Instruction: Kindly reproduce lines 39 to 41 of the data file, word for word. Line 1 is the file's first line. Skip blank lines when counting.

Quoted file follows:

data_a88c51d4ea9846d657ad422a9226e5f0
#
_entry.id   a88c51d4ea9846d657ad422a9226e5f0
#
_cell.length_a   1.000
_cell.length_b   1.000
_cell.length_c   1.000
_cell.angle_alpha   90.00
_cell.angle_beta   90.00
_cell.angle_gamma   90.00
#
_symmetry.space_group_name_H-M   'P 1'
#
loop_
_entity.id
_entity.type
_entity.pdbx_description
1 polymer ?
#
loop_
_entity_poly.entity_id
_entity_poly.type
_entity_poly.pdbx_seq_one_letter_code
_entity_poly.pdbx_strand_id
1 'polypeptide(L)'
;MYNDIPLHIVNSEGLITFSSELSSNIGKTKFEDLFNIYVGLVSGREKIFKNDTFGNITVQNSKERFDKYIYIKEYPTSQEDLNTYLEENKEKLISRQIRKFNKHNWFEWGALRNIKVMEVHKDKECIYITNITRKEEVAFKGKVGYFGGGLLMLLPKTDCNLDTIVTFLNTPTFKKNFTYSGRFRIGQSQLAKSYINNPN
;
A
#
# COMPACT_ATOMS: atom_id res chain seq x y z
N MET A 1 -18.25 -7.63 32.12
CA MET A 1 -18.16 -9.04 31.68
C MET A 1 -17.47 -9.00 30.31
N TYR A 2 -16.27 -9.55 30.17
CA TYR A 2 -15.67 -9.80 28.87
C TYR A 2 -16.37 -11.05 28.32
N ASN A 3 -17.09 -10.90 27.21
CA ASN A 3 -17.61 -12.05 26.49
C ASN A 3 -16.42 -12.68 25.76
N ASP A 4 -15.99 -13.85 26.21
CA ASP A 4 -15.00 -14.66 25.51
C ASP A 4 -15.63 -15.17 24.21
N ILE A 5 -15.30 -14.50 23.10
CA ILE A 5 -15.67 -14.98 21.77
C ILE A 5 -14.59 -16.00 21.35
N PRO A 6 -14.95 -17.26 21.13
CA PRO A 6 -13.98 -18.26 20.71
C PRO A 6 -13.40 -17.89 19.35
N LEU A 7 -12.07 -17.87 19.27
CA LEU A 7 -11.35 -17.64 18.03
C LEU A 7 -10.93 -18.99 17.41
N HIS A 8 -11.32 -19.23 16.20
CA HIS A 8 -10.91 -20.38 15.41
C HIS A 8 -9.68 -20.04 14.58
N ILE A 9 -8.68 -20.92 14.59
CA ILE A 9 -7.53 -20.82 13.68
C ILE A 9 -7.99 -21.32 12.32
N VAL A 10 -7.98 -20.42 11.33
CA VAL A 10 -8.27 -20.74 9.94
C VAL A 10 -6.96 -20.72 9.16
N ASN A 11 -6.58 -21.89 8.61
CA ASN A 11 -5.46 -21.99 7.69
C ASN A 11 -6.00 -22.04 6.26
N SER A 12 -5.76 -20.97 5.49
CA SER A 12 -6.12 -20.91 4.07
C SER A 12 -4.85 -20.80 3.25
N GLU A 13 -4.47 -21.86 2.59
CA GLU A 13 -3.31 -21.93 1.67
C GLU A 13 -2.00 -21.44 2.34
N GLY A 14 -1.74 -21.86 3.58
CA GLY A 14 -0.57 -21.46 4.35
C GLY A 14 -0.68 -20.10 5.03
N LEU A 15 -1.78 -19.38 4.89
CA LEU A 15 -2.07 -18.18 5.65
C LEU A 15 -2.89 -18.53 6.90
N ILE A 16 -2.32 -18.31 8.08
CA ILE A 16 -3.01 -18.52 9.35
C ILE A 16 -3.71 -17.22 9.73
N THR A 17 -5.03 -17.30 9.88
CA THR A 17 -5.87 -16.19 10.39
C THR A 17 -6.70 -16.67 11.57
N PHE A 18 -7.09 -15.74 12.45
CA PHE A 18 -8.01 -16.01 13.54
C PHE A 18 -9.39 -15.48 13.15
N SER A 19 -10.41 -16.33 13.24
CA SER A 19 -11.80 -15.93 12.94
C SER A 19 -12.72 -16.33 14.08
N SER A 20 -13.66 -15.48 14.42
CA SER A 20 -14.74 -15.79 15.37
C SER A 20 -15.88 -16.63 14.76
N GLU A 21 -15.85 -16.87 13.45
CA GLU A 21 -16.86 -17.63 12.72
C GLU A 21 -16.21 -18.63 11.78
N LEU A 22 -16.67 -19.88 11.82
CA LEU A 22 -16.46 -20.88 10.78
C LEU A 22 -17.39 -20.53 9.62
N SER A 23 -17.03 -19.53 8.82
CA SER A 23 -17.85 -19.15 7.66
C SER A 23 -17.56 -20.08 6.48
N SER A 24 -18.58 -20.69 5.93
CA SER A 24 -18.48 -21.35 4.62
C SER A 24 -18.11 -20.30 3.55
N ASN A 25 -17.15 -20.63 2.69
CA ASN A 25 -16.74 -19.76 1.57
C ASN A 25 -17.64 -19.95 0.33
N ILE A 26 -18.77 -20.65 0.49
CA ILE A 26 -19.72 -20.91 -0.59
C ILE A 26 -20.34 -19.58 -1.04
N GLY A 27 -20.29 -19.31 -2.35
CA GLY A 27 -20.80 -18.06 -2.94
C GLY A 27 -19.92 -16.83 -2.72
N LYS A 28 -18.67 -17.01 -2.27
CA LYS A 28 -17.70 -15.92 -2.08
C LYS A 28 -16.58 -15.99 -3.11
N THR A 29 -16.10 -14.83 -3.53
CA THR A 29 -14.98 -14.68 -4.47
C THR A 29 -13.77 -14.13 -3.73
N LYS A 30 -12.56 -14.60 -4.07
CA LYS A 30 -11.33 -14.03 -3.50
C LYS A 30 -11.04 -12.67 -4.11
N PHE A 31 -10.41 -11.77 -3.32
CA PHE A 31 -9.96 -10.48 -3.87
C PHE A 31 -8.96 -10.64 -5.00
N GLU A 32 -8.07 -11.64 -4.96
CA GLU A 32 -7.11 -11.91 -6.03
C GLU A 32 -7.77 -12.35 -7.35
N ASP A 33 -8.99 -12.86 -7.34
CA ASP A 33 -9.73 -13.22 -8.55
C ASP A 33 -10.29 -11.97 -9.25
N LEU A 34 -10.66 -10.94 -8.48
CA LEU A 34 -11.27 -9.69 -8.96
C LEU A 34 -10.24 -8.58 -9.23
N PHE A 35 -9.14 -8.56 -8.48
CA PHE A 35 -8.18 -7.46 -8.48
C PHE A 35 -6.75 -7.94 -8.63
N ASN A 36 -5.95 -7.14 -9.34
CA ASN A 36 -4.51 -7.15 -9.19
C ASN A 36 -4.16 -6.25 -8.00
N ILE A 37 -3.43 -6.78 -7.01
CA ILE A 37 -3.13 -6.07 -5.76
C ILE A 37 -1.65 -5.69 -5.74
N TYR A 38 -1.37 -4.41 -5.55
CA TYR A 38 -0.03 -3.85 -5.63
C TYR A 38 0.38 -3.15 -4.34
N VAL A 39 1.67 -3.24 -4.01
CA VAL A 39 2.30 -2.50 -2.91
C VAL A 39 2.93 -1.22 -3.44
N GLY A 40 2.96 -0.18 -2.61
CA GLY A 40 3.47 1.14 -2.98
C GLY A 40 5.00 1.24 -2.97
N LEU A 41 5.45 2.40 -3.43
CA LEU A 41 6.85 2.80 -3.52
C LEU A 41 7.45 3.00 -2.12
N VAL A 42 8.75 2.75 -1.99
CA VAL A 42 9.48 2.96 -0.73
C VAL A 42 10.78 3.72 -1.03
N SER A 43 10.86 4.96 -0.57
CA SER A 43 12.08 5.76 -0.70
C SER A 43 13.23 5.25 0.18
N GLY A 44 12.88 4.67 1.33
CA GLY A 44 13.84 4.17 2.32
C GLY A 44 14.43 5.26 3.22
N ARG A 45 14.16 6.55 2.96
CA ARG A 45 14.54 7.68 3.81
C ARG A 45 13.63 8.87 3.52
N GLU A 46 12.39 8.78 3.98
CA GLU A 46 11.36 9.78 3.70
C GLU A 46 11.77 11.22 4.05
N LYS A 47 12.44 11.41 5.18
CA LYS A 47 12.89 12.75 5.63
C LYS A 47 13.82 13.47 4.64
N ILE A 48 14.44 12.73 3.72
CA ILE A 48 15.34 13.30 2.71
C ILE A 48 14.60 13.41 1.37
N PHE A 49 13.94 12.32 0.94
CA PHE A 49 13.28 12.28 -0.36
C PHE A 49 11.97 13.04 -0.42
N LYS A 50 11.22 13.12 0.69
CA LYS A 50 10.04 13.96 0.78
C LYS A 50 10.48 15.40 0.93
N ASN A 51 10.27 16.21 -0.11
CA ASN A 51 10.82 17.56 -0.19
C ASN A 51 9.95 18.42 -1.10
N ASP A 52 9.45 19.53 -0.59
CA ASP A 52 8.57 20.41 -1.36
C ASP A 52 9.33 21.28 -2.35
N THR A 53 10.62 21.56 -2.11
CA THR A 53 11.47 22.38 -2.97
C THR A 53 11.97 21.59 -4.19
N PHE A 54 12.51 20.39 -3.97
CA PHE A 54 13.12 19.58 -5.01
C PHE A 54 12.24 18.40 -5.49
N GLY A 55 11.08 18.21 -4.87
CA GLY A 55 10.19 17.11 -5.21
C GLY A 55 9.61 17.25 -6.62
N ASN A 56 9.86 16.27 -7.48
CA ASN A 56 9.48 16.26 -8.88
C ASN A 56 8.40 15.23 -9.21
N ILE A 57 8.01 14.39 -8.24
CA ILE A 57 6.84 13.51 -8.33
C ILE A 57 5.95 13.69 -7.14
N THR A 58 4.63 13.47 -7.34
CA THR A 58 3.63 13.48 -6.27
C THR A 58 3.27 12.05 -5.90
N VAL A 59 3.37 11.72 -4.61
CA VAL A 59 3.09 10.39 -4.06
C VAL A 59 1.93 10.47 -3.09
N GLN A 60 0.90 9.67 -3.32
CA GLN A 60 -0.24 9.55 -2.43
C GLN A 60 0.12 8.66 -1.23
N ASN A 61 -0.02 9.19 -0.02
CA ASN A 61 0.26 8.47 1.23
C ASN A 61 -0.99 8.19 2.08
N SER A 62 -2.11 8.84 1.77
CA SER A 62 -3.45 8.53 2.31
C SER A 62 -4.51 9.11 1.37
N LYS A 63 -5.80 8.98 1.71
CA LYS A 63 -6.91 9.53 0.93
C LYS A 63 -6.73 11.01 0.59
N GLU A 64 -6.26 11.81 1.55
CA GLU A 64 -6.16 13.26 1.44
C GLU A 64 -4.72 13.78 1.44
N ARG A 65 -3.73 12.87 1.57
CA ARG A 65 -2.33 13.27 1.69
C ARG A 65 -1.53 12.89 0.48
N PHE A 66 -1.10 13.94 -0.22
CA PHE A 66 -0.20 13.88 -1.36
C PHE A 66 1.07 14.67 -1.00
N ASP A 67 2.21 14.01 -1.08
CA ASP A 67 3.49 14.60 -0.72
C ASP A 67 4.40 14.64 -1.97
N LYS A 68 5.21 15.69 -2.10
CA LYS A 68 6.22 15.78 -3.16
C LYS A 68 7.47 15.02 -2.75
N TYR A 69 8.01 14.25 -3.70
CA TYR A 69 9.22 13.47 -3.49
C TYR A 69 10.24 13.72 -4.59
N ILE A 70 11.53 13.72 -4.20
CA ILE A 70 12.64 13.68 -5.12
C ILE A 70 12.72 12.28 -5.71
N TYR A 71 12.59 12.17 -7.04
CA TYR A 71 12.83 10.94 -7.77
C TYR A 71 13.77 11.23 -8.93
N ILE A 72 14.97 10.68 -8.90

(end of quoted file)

C ASN A 3 -16.42 -12.68 25.76
N ASP A 4 -15.99 -13.85 26.21
CA ASP A 4 -15.00 -14.66 25.51